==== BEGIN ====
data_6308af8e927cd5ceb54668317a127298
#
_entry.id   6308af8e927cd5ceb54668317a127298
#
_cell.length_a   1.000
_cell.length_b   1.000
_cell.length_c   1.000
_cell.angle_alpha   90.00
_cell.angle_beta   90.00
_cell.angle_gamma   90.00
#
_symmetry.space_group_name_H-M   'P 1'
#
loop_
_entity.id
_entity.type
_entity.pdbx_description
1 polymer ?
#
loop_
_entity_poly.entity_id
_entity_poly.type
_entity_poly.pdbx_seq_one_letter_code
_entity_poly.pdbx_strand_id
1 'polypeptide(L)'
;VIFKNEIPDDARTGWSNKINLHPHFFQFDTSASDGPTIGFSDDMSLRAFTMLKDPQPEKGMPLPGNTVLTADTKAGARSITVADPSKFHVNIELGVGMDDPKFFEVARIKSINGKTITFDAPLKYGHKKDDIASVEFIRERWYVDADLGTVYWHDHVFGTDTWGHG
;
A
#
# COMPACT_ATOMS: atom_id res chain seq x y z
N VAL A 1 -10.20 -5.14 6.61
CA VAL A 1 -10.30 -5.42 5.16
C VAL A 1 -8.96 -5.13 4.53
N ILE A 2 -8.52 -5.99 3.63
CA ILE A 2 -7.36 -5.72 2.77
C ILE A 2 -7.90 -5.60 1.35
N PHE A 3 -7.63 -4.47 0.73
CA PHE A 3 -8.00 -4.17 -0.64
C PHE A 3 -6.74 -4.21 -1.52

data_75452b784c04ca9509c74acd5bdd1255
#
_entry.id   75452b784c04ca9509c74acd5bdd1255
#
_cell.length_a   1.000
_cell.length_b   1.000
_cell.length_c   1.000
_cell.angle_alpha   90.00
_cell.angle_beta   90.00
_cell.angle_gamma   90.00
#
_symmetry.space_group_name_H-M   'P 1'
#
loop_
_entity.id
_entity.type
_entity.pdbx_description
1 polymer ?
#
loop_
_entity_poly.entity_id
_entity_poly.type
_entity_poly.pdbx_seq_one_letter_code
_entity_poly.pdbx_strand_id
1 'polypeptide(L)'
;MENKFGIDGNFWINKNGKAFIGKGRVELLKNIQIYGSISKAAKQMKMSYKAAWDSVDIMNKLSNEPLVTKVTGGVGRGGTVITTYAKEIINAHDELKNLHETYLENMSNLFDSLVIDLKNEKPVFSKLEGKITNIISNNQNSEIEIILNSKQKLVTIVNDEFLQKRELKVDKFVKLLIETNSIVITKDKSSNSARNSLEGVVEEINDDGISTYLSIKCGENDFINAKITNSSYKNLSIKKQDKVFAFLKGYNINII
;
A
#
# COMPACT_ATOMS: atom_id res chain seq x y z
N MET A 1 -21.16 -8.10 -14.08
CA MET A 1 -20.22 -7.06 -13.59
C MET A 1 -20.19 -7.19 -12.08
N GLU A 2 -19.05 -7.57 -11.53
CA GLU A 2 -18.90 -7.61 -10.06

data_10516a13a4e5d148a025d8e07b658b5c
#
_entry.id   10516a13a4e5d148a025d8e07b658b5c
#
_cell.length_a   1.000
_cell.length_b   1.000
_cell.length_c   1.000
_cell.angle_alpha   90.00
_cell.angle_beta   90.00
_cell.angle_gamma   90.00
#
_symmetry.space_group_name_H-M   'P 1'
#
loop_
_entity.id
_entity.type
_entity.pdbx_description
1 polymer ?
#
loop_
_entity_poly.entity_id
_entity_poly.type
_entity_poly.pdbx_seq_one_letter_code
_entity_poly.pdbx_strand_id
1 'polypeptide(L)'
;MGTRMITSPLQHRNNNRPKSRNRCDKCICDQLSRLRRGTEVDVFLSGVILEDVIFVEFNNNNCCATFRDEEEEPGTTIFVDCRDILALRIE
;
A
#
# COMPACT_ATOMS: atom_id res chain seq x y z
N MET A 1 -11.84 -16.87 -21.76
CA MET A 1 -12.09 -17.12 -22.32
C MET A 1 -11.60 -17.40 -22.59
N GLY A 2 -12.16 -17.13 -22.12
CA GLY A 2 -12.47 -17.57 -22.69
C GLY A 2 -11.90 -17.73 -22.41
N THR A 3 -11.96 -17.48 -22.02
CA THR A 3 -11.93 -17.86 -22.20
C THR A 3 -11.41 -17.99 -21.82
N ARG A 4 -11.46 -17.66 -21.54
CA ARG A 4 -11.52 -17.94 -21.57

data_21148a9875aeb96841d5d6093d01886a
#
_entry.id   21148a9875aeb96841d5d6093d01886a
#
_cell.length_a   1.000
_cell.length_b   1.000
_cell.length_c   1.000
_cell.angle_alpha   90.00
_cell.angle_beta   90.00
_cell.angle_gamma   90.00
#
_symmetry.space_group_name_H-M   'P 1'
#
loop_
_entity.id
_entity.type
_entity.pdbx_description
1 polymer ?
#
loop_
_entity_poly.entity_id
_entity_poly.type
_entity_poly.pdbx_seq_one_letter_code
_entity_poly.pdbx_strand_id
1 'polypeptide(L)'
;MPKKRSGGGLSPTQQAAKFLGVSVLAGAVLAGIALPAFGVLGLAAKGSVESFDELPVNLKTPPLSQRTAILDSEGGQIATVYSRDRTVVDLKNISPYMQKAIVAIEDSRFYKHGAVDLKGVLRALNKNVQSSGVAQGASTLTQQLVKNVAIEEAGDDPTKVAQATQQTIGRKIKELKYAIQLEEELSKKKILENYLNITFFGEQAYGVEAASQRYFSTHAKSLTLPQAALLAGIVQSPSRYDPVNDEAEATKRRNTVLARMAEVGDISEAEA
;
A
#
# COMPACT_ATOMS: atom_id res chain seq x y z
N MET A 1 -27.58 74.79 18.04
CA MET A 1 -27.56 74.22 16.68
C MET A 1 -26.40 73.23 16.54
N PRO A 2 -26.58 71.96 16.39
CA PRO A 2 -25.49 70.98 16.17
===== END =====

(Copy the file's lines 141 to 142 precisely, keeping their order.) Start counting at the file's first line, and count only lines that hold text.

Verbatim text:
;MPKKRSGGGLSPTQQAAKFLGVSVLAGAVLAGIALPAFGVLGLAAKGSVESFDELPVNLKTPPLSQRTAILDSEGGQIATVYSRDRTVVDLKNISPYMQKAIVAIEDSRFYKHGAVDLKGVLRALNKNVQSSGVAQGASTLTQQLVKNVAIEEAGDDPTKVAQATQQTIGRKIKELKYAIQLEEELSKKKILENYLNITFFGEQAYGVEAASQRYFSTHAKSLTLPQAALLAGIVQSPSRYDPVNDEAEATKRRNTVLARMAEVGDISEAEA
;